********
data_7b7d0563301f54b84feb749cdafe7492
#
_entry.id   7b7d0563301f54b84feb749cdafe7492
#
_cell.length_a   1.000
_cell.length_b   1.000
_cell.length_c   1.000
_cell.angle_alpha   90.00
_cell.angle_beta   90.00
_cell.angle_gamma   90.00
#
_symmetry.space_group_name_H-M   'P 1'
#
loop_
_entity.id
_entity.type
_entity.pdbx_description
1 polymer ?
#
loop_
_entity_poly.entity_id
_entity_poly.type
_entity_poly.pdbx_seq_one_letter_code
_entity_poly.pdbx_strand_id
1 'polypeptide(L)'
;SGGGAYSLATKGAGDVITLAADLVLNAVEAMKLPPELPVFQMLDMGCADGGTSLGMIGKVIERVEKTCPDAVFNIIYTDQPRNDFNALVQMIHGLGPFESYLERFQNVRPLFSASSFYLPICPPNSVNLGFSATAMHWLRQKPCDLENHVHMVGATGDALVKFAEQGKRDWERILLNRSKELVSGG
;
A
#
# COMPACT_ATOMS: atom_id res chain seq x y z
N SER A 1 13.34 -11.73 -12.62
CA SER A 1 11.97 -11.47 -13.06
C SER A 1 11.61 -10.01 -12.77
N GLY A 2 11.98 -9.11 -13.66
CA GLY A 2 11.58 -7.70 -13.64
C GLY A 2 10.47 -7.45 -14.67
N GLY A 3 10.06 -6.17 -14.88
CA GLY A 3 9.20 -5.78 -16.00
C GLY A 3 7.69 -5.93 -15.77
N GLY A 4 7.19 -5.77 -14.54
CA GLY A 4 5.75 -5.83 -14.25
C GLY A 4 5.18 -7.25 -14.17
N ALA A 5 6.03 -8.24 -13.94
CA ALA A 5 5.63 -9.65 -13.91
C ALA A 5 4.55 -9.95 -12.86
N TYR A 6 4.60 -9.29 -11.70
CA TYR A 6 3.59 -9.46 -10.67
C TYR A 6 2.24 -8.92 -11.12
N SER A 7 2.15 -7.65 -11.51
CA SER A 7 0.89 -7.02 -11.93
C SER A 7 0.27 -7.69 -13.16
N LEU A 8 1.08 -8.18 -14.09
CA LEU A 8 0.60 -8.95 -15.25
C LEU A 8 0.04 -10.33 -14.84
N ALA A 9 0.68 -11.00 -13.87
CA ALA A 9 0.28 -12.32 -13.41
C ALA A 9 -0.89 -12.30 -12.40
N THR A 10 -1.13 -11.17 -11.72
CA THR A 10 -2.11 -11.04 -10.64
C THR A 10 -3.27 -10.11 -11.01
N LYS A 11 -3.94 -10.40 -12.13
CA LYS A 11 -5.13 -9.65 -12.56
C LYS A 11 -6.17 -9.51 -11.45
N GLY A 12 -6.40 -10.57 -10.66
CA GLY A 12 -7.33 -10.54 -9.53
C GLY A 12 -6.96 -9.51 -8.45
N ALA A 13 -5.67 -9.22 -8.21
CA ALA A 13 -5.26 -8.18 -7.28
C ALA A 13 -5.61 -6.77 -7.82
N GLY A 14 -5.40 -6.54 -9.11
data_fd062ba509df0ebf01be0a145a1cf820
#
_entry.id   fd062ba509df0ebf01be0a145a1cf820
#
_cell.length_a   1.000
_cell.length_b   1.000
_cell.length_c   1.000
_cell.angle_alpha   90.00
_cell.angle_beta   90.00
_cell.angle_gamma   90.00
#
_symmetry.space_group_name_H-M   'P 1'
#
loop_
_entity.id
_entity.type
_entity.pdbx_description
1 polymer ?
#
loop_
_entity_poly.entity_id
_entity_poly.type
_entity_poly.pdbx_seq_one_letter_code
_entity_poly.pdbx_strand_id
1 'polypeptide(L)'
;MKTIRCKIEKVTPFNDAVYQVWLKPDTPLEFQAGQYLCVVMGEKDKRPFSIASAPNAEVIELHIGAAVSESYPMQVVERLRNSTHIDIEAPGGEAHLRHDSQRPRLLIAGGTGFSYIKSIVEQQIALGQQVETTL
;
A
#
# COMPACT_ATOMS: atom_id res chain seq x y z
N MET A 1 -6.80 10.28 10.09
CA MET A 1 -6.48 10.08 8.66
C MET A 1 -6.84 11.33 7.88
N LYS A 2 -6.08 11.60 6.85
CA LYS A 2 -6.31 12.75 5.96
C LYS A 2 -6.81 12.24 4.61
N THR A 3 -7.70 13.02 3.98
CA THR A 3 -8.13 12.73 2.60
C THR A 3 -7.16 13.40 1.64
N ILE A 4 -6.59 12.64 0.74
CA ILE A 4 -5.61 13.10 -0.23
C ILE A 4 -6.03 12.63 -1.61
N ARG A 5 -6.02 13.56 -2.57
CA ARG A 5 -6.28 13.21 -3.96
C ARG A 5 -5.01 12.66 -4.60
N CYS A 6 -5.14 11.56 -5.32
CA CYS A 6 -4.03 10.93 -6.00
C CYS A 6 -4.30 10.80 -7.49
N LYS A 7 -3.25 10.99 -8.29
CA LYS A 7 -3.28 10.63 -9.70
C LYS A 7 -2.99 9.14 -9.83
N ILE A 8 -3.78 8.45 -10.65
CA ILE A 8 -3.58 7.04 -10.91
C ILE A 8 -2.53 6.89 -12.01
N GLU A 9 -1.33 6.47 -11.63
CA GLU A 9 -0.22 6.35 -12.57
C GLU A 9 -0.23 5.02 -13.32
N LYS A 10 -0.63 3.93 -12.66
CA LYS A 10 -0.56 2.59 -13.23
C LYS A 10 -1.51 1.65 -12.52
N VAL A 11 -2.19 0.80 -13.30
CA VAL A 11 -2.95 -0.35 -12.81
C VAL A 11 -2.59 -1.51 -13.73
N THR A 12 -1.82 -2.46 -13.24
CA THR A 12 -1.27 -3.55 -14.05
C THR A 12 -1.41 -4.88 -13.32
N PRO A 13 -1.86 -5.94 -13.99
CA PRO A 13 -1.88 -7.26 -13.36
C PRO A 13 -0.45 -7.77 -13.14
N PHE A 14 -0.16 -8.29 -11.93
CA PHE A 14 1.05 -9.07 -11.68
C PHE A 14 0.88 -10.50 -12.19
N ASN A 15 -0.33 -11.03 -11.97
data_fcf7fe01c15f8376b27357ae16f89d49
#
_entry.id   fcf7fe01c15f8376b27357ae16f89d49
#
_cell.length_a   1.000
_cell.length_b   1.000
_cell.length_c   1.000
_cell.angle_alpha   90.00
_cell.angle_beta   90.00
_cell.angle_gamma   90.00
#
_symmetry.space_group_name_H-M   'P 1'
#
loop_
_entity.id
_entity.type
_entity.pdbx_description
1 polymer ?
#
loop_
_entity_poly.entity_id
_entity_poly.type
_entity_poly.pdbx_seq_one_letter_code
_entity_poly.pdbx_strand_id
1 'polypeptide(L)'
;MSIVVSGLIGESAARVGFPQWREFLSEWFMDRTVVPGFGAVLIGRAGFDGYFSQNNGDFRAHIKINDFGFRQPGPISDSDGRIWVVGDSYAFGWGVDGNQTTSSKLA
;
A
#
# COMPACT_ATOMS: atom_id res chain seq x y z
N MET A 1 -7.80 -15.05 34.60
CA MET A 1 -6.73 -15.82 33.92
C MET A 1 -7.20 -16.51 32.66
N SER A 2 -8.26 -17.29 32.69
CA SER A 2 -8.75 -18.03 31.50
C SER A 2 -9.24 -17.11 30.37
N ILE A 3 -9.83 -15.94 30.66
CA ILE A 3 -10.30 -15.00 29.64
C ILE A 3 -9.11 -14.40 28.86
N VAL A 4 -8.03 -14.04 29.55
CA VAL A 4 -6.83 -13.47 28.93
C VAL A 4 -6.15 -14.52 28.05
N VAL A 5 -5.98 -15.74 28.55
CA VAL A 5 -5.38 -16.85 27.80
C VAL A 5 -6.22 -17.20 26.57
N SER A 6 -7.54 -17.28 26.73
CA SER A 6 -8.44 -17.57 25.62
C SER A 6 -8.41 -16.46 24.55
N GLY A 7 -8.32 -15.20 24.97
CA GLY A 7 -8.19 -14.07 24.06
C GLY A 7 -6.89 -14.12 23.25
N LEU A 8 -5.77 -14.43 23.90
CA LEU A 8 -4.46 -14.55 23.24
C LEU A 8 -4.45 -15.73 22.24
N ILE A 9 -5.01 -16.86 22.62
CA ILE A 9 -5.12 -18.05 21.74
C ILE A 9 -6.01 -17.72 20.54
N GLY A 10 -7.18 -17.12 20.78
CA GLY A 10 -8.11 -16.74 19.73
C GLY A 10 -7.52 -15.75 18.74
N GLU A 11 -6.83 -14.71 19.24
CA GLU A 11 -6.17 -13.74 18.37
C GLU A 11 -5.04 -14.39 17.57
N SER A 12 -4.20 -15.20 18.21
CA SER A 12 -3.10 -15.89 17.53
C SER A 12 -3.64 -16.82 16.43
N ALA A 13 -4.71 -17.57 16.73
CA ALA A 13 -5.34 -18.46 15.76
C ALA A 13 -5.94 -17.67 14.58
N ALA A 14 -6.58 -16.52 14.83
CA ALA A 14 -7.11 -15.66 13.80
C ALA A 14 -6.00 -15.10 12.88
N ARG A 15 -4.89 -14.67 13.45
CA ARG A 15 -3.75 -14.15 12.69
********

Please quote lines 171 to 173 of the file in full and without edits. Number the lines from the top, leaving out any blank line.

A
#
# COMPACT_ATOMS: atom_id res chain seq x y z